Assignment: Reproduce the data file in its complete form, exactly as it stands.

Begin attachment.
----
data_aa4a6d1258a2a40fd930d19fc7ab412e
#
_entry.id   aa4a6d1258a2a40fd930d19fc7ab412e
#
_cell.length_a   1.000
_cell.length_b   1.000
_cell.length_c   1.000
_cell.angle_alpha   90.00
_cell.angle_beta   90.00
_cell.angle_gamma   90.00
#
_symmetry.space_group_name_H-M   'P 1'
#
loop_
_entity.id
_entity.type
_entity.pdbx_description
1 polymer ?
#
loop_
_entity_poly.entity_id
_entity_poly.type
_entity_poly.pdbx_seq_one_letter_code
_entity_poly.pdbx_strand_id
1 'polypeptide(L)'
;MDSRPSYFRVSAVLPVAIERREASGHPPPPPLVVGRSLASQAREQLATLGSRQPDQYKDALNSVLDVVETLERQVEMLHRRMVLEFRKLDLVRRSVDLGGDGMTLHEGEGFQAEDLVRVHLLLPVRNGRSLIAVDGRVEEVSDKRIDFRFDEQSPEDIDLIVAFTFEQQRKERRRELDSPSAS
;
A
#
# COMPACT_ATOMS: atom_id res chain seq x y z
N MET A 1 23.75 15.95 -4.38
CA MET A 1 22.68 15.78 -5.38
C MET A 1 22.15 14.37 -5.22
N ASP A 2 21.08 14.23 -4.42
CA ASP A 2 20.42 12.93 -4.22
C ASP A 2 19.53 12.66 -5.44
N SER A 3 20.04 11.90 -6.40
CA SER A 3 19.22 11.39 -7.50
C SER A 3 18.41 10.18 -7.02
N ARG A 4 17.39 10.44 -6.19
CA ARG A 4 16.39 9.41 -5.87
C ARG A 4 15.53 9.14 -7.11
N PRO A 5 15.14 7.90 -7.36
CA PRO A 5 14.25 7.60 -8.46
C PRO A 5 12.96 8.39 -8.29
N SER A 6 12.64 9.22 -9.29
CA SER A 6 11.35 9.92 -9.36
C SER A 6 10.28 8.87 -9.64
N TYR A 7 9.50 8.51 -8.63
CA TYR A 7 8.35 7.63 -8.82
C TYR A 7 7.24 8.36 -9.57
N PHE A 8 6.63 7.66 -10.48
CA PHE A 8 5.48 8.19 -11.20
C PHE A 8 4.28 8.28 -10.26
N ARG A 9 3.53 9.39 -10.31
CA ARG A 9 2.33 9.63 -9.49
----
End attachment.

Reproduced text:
data_aa4a6d1258a2a40fd930d19fc7ab412e
#
_entry.id   aa4a6d1258a2a40fd930d19fc7ab412e
#
_cell.length_a   1.000
_cell.length_b   1.000
_cell.length_c   1.000
_cell.angle_alpha   90.00
_cell.angle_beta   90.00
_cell.angle_gamma   90.00
#
_symmetry.space_group_name_H-M   'P 1'
#
loop_
_entity.id
_entity.type
_entity.pdbx_description
1 polymer ?
#
loop_
_entity_poly.entity_id
_entity_poly.type
_entity_poly.pdbx_seq_one_letter_code
_entity_poly.pdbx_strand_id
1 'polypeptide(L)'
;MDSRPSYFRVSAVLPVAIERREASGHPPPPPLVVGRSLASQAREQLATLGSRQPDQYKDALNSVLDVVETLERQVEMLHRRMVLEFRKLDLVRRSVDLGGDGMTLHEGEGFQAEDLVRVHLLLPVRNGRSLIAVDGRVEEVSDKRIDFRFDEQSPEDIDLIVAFTFEQQRKERRRELDSPSAS
;
A
#
# COMPACT_ATOMS: atom_id res chain seq x y z
N MET A 1 23.75 15.95 -4.38
CA MET A 1 22.68 15.78 -5.38
C MET A 1 22.15 14.37 -5.22
N ASP A 2 21.08 14.23 -4.42
CA ASP A 2 20.42 12.93 -4.22
C ASP A 2 19.53 12.66 -5.44
N SER A 3 20.04 11.90 -6.40
CA SER A 3 19.22 11.39 -7.50
C SER A 3 18.41 10.18 -7.02
N ARG A 4 17.39 10.44 -6.19
CA ARG A 4 16.39 9.41 -5.87
C ARG A 4 15.53 9.14 -7.11
N PRO A 5 15.14 7.90 -7.36
CA PRO A 5 14.25 7.60 -8.46
C PRO A 5 12.96 8.39 -8.29
N SER A 6 12.64 9.22 -9.29
CA SER A 6 11.35 9.92 -9.36
C SER A 6 10.28 8.87 -9.64
N TYR A 7 9.50 8.51 -8.63
CA TYR A 7 8.35 7.63 -8.82
C TYR A 7 7.24 8.36 -9.57
N PHE A 8 6.63 7.66 -10.48
CA PHE A 8 5.48 8.19 -11.20
C PHE A 8 4.28 8.28 -10.26
N ARG A 9 3.53 9.39 -10.31
CA ARG A 9 2.33 9.63 -9.49